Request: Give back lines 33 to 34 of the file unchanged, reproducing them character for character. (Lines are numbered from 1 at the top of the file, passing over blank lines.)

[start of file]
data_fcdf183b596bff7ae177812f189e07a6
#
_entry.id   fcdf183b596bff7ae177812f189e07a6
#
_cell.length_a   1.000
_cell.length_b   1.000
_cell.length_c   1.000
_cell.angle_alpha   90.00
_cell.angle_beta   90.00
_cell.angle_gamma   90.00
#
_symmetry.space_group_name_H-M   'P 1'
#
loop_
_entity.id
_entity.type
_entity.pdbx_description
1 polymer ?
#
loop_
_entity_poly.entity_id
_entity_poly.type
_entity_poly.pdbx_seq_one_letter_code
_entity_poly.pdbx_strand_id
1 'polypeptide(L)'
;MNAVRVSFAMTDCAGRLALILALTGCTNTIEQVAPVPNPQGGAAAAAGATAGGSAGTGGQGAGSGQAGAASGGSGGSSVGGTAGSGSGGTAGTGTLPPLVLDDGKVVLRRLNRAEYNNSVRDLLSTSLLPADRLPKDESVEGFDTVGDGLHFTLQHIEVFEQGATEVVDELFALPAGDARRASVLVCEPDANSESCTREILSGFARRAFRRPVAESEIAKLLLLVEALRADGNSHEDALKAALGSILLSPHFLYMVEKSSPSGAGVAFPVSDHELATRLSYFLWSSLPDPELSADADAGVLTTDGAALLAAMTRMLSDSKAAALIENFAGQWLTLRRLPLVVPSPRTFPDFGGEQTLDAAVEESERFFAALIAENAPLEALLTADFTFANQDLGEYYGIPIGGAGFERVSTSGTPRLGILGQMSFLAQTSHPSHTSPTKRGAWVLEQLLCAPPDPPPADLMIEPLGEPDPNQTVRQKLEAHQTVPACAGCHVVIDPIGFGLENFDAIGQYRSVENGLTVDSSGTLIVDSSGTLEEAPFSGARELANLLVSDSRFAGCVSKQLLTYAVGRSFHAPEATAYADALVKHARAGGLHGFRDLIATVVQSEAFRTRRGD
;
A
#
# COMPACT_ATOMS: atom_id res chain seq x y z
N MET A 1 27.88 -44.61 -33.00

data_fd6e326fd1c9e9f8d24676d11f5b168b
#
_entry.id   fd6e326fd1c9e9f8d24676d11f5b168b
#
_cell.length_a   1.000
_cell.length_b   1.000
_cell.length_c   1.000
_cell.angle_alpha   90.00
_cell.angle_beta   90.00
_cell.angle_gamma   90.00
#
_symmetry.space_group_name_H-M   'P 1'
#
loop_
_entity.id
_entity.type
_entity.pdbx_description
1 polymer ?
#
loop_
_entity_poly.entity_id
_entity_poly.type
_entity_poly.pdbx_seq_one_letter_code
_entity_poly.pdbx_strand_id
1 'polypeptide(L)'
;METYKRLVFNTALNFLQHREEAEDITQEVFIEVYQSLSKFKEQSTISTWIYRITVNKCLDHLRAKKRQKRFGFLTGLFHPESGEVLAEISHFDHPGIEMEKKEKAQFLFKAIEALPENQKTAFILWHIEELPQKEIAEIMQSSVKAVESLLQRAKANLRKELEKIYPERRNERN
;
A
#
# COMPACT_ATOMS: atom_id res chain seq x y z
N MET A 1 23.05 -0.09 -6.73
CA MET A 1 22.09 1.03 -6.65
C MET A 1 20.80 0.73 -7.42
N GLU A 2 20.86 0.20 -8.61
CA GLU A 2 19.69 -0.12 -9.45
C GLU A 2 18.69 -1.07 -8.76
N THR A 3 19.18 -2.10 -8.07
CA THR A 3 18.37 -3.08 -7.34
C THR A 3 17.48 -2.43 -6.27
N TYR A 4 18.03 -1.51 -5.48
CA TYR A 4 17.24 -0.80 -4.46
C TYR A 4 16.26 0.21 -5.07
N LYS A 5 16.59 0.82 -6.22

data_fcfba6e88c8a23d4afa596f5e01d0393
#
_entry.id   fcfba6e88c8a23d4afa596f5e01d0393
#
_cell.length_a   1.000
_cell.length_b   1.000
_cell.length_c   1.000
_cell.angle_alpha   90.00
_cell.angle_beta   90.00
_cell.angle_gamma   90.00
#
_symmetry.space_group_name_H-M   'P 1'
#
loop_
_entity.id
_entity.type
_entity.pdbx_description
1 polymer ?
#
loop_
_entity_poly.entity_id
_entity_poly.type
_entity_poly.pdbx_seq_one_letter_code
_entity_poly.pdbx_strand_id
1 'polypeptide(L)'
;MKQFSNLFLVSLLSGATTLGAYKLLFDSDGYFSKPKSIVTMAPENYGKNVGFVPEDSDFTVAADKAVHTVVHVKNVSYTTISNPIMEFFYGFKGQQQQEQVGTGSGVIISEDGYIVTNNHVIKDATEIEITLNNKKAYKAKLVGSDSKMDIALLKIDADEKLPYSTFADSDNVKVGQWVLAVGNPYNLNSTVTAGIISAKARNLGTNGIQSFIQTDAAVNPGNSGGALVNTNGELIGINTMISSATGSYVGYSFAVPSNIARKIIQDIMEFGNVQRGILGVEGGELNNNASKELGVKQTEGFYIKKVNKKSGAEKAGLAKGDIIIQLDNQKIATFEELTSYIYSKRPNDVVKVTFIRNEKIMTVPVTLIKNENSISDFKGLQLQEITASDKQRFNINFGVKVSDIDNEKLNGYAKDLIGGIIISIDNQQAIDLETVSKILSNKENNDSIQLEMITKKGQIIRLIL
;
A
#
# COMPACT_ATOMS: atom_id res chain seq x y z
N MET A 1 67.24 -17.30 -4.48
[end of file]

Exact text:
#
_entry.id   fd6e326fd1c9e9f8d24676d11f5b168b